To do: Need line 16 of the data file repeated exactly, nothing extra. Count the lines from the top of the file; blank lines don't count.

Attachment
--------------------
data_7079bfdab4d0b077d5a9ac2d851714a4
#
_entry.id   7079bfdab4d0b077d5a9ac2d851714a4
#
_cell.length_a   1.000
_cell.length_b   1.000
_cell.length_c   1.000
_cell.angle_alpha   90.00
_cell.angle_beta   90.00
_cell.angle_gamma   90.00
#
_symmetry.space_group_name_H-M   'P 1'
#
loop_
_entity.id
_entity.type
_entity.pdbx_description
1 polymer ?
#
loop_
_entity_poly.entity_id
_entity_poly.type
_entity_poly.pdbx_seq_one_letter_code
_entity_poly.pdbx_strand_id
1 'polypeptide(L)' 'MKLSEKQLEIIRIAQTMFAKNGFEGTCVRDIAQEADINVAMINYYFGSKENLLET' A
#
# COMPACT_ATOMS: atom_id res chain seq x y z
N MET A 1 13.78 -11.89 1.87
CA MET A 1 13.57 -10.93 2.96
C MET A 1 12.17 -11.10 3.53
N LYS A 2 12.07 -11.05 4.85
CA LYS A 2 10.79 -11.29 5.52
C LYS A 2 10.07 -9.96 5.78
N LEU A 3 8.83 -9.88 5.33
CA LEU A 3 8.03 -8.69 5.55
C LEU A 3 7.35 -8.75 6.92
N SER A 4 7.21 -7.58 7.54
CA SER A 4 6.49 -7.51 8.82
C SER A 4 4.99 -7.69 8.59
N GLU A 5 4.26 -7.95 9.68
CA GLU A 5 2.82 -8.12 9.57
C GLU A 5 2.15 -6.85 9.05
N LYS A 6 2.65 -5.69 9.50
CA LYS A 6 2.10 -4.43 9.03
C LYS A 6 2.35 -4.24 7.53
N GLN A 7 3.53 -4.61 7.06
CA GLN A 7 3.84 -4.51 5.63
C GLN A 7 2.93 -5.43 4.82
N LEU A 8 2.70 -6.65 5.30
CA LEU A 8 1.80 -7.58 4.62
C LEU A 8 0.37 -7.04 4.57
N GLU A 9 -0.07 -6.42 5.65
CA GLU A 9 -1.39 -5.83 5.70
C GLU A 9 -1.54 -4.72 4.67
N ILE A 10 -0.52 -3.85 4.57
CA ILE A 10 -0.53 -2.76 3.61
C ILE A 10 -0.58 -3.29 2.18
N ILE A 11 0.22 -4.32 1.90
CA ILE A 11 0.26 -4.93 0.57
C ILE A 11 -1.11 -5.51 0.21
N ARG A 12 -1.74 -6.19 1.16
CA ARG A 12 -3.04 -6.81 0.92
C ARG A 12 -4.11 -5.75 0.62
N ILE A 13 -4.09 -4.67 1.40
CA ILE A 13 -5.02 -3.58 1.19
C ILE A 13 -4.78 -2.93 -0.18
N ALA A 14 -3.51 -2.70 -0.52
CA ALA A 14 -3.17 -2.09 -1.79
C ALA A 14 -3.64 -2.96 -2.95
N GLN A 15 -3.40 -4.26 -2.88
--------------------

_entity.type